Laura struck a nerve in her latest blog, “Oh I Knew You When…”
She claims I put “…everyone through an adolescent ring of fire.” True. I won’t deny it. And I did a number on a few cats too, especially to poor Billy.
I have matured and wouldn’t do anything like that to kids, although around Halloween I do like to close the classroom window blinds, turn off the lights, and tell frightening stories. A year never goes by that some kid doesn’t need to go out in the hall to escape the fear that my stories generate. I was mature enough by the time I became a teacher that I always tell them ahead of story time that they can freely leave without being kidded, teased, or embarrassed. I can scare the heck out o’ them with some of my “true” stories.
Laura also commented that “…he recognizes himself in every one of those little kids.”
Kapow! You hit the target dead center on that one. However, some of the recognition has to be pointed out to me. For example, I once came home complaining about some kid in my class. I told my wife, Peggy, “Alexandra will NOT shut up. All she wants to do is talk and yak.” Peggy cocked an eyebrow and said, “Well I wonder why THAT child is in YOUR class?!”
So far I have joked about the nerve Laura’s blog struck in me. It is time to reveal a more personal, serious part of me. It is time to open up my heart.
The real reason that I seem to be a Mr. Holland and inspire children the way my blogs suggest I do is that I have a deep seated need to be loved and admired, so that’s the way I write my blogs. In most of the blogs I put my best foot forward and try to get you, my reader, to like me, and this isn’t easy to admit. Have I ever messed up with students? Yes, but not often. Not often as the great jobs I have done, but yes. Parents all the time at my school are expressing a real hope their children will be in my class. I have an outstanding reputation at the school I am at, and I treasure my reputation for it is more valuable to me than great riches.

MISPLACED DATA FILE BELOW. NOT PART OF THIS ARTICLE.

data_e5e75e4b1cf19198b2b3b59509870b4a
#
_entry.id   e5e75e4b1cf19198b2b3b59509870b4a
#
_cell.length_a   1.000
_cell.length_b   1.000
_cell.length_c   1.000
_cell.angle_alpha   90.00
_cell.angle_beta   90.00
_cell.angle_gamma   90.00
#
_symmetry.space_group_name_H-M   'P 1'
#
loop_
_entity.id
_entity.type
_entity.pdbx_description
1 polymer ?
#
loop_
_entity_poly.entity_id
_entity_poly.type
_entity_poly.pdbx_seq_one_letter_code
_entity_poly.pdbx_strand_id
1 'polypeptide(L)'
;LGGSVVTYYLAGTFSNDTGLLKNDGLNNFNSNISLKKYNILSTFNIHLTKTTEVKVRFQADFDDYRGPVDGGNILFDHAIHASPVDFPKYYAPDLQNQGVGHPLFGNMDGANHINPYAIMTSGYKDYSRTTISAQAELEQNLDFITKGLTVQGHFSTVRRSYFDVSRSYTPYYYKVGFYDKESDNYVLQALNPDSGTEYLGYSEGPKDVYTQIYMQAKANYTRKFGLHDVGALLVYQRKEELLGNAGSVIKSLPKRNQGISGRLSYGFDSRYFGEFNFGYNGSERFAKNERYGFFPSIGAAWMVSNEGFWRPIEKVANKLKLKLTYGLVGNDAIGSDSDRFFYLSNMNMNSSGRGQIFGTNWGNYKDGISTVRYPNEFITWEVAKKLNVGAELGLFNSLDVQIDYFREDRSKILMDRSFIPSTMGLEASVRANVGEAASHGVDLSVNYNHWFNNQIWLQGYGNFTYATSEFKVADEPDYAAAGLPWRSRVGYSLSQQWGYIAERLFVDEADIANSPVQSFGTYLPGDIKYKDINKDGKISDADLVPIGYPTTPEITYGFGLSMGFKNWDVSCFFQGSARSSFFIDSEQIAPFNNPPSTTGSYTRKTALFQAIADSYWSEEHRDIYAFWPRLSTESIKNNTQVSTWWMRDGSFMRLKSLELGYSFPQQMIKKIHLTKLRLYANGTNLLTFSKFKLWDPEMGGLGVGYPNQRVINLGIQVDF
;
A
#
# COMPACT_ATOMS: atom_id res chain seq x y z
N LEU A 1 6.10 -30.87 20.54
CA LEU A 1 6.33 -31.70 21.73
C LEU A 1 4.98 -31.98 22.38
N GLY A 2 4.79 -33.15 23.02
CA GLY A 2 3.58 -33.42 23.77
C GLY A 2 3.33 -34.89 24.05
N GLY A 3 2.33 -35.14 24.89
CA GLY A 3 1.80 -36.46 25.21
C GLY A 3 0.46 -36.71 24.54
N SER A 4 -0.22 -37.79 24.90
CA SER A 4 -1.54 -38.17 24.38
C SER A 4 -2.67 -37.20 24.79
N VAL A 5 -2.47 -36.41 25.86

The secret as to why I have this need to be liked and respected by my readers is the same secret as to where I believe I get my inspiration for being the best teacher I can be. They come from the same source, and here it is. My wanting to be a great teacher doesn’t come from only heavenly-inspired, high-minded, lofty, celestial wisdom; it also comes from the knowledge of the cold, dark dungeon of despair and rejection.
I love my parents, even my father, but as a child, I didn’t get the love and self-confidence building attention that a kid needs. I know what it is like to be a child, try your best in activities that are of great importance to you, do a good job, and get a put down from your own parents. I know what it is like to express your career hopes to your parents only to be told hundreds of times that you will fail miserably and literally starve to death if you try such a foolish endeavor. I know what it is like to be told you are expected to go to college, make great grades in school (well, except for physics), only to be chided for your choice of colleges and possible majors, receive rebukes and criticism, a refusal of financial help, and then to be thrown out of the house because you wouldn’t eat what was on your dinner plate. I know what it is like to be a child and fear your father most of the time. To be afraid even when you hear his car pulling into the driveway.
I also know what it is like to try with all your heart and mind to be better at something that your father was miserable at, and that is to encourage and uplift children. That’s what I try to do. I became a teacher late in my life when I had matured and reconciled what a man really should be compared to the poor example I had been provided. I think this secret of mine is the same inspiration my brother Jack has to be the greatest father he can be.
I can empathize with kids and what they are going through, especially if they feel unworthy, small, inept, bothersome, irritating, unloved, and desperately seeking elusive approval, acceptance, and even love. These are things I didn’t give to my niece, Laura, because when she was young I hadn’t recognized, much less accepted, the truth of my own upbringing.
I know no other way of finishing this blog, and it might not make sense.
I was then. I am now.